Thunder Bay

Bombardier must shape up to avoid tumbling like 'house of cards,' says expert

Bombardier will have to step up its game, and fast, if it wants to hold onto its Metrolinx order, and secure future contracts, says one business expert.

Business experts say failure to deliver for the TTC and Metrolinx would spell bad news for Thunder Bay plant

Metrolinx has filed a notice of intent to cancel a light rail contract with Bombardier, worth over $700 million. (Metrolinx)

Bombardier will have to step up its game, and fast, if it wants to hold onto its Metrolinx order, and secure future contracts, says one business expert.

Last week, Metrolinx filed a notice of intent to cancel a light rail contract with the beleaguered company, which in recent years has fallen far behind in its delivery of vehicles under another contract with the TTC. 

That doesn't mean that the contract will be cancelled, but it does send a serious warning to Bombardier, said William Mitchell, a professor of strategic management at the University of Toronto's Rotman School of Management. 

"I really, deeply hope that Bombardier is treating this as much more than just normal negotiations that will be resolved," he said. 

"Metrolinx is under real pressure to deliver on time," Mitchell said. "If it has concerns that Bombardier won't be able to keep up its part of the game, then it makes sense for it to say 'we need to look for somebody else.'"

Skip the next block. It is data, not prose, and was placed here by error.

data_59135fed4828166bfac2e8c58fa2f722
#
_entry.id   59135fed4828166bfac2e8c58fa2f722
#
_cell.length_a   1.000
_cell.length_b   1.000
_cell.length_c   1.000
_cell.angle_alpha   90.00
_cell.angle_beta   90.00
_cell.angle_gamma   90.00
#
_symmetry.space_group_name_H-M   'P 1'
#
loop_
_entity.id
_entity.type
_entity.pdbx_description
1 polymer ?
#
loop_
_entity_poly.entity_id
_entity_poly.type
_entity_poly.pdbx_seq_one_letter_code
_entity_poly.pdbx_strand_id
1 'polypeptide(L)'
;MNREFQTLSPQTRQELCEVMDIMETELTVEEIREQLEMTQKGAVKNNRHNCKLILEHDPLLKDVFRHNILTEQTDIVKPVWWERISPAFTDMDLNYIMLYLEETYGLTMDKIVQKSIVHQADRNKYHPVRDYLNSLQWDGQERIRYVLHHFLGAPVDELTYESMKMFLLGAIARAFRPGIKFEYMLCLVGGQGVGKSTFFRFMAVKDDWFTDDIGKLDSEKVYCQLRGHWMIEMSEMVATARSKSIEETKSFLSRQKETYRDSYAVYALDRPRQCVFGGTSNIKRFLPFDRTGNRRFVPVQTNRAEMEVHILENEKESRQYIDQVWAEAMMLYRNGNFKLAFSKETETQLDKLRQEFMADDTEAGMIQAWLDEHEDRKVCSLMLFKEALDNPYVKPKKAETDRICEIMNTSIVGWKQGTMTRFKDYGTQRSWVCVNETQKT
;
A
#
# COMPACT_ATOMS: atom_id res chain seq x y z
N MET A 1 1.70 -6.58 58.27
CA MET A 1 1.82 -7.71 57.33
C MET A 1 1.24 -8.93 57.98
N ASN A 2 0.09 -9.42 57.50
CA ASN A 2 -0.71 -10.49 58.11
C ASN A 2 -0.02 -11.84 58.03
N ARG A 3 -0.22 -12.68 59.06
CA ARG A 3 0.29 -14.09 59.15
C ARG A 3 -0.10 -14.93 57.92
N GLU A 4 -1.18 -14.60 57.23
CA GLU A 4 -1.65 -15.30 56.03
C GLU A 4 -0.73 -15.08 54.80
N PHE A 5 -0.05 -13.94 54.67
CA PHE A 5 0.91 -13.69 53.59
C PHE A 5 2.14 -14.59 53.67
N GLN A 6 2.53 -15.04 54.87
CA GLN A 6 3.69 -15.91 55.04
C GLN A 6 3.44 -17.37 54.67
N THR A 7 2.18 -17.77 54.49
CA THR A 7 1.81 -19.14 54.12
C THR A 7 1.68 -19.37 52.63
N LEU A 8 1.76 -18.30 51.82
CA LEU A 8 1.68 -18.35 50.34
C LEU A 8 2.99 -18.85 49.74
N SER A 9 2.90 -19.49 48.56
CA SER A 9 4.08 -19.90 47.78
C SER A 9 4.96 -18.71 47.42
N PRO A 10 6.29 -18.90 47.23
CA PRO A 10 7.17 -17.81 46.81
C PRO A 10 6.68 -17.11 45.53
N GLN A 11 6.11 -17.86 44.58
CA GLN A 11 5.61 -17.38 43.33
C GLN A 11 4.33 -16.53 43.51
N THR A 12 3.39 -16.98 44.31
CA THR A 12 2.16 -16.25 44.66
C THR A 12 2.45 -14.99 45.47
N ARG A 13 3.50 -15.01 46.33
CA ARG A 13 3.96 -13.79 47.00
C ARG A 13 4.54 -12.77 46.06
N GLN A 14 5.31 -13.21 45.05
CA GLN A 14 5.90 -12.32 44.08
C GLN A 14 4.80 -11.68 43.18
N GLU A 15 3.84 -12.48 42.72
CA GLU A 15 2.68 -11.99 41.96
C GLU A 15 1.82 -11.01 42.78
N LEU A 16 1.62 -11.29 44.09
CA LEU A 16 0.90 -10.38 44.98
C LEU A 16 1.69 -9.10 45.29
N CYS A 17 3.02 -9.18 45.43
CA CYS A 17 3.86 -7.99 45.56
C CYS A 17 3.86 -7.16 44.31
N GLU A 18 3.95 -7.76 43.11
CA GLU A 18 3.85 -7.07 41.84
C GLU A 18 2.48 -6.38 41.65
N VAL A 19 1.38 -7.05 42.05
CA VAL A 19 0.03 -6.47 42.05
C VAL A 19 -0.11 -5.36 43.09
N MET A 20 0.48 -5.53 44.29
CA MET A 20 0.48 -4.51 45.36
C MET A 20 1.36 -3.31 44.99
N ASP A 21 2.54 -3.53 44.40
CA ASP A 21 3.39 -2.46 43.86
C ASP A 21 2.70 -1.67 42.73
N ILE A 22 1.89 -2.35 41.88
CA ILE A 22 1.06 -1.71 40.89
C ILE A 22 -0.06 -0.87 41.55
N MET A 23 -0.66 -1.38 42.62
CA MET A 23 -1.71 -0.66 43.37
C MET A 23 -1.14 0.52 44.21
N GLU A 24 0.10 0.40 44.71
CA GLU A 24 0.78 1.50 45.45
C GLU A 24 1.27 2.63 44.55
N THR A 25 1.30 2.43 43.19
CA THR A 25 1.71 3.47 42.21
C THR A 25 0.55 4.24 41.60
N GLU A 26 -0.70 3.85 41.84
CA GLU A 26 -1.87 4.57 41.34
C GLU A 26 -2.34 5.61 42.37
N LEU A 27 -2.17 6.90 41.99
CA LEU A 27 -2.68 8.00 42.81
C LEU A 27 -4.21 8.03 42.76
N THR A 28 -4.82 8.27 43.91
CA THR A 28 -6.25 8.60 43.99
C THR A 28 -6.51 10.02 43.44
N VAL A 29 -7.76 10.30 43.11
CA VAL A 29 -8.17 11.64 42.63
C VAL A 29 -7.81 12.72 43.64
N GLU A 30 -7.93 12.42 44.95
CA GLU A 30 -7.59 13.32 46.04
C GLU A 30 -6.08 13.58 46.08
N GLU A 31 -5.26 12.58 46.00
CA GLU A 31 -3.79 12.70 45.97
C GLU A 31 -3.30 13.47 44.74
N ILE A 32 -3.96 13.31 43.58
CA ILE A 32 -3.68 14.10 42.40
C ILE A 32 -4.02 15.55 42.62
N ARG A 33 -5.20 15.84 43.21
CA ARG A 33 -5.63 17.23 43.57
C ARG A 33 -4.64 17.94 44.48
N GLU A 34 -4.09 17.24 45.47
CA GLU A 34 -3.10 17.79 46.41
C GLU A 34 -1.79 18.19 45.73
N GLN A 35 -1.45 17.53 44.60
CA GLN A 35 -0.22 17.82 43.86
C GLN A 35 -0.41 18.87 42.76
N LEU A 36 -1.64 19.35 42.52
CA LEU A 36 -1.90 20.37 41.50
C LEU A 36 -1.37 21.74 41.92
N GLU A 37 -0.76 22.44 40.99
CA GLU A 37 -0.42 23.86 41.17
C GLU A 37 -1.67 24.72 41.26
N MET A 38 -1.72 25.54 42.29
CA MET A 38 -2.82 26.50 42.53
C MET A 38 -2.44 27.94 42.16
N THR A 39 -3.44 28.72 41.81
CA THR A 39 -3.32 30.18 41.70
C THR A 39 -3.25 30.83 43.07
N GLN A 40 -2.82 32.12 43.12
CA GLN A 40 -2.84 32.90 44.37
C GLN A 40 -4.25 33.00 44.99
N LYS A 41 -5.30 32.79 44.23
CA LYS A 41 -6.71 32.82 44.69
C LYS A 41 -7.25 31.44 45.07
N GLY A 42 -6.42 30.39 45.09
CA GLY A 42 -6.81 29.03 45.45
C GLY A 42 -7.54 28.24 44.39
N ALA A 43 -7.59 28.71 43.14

Bombardier can win back the trust of customers if it manages to fix its supply chain problems, said William Mitchell, a professor of strategic management at the University of Toronto's Rotman School of Management. (Rotman School of Management)

Metrolinx is the provincial agency that oversees transportation in the Greater Toronto and Hamilton area.

Bombardier must find a better way to manage it's supply chain to speed up production, Mitchell said. Otherwise, there will be consequences for the company, including for workers at its plant in Thunder Bay, Ont. 

"If Bombardier can't get contracts, it can't employ people," he said. "If Bombardier can't deliver ... it's not going to get the contracts and it's going to be a house of cards that comes tumbling down."  

Time for 'actions, actions, actions'

There is still time for Bombardier to turn things around, but in order to do so, the company will have to start delivering the goods, said Marvin Ryder, a professor of marketing and entrepreneurship at the DeGroote School of Business at McMaster University. 

The 'pressure is on' Bombardier's new president to start making changes, said Marvin Ryder, who teaches at the Degroote School of Business at McMaster University. (Marvin Ryder)

"Right now ... it's not about verbal reassurances," he said. It's about "actions, actions, actions."

"The more you start showing people that you really can fulfill orders on a timely basis with good quality, the more you're going to win customers back," Ryder said.

"I am hopeful, I really am hopeful that this is just a temporary session that [Bombardier is] going through and not a sign of things to come," he said. 

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